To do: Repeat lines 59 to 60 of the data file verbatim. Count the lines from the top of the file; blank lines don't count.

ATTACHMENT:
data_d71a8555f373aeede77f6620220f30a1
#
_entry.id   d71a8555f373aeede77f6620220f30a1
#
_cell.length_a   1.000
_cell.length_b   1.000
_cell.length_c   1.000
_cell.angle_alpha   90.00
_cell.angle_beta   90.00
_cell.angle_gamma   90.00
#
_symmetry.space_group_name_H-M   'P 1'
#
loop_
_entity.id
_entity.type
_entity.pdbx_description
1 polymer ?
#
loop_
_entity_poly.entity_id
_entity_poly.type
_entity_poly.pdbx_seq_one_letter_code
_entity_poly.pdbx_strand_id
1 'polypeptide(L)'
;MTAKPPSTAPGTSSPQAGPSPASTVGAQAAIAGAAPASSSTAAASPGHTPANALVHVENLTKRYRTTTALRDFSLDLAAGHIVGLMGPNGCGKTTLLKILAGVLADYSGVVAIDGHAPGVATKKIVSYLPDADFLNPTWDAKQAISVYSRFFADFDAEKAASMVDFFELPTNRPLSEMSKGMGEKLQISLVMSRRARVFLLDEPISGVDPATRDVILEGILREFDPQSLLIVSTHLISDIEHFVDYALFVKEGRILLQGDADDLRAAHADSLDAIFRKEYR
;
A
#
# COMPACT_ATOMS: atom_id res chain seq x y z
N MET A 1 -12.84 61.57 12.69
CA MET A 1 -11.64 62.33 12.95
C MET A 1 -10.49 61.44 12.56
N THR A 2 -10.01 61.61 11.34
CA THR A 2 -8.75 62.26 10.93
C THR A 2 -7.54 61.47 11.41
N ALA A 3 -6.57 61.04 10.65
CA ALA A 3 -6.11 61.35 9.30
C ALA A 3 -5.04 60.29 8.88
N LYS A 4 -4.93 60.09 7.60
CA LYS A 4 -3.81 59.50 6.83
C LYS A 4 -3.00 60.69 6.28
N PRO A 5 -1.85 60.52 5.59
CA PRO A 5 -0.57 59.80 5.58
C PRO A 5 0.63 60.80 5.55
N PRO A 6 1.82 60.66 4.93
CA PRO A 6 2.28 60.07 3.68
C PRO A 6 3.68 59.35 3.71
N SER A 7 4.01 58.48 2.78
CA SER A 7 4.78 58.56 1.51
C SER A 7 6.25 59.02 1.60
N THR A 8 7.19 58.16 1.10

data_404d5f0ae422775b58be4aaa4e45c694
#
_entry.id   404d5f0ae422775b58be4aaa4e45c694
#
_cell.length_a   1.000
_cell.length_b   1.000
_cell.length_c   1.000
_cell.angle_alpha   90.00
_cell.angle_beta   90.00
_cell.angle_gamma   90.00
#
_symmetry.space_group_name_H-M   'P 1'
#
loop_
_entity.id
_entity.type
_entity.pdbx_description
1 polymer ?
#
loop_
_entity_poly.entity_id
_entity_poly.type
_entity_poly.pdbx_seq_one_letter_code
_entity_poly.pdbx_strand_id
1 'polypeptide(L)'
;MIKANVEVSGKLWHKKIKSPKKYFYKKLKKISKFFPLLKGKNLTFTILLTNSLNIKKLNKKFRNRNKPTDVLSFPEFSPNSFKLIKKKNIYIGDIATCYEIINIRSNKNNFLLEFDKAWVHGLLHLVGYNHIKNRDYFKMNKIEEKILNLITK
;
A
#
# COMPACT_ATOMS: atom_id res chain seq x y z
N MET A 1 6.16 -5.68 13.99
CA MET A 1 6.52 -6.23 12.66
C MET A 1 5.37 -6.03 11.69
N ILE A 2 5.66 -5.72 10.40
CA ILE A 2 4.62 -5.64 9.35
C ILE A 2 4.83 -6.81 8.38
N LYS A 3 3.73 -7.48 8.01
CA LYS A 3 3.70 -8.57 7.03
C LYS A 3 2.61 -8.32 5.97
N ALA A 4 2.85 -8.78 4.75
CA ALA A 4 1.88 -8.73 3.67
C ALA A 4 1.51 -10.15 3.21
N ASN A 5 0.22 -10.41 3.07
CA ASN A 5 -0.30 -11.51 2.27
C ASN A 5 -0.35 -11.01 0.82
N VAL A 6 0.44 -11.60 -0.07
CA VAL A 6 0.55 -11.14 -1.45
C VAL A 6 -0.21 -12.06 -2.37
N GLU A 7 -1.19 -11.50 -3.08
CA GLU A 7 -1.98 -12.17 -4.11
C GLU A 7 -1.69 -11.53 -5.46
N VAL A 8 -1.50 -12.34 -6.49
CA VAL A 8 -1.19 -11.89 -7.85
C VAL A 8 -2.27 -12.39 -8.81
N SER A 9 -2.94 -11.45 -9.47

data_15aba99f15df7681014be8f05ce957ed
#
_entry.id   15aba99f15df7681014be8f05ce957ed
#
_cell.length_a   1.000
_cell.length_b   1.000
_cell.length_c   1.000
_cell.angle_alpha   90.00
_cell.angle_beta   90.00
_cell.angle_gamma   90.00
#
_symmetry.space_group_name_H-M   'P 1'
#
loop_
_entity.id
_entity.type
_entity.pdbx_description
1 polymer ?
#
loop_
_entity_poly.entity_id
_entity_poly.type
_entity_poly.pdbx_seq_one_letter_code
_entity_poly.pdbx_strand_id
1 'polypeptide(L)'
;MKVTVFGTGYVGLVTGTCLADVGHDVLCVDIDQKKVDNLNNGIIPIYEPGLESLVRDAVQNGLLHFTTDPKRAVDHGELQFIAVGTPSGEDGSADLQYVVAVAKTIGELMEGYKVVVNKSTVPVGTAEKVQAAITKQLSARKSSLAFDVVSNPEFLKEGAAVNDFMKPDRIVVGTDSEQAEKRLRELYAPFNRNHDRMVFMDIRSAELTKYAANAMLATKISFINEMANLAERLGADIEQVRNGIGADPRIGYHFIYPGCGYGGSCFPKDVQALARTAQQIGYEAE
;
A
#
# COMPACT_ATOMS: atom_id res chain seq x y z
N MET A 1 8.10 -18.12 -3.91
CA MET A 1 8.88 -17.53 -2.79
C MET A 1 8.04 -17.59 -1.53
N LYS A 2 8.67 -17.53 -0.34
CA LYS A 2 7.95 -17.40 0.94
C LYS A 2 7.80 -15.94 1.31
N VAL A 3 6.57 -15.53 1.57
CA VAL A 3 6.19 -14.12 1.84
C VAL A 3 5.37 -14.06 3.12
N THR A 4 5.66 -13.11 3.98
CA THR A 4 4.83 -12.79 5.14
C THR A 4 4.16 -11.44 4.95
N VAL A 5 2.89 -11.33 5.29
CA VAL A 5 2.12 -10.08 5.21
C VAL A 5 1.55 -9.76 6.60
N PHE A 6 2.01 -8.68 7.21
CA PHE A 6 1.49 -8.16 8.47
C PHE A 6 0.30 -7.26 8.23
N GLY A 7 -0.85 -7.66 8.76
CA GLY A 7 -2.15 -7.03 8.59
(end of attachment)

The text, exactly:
_cell.length_c   1.000
_cell.angle_alpha   90.00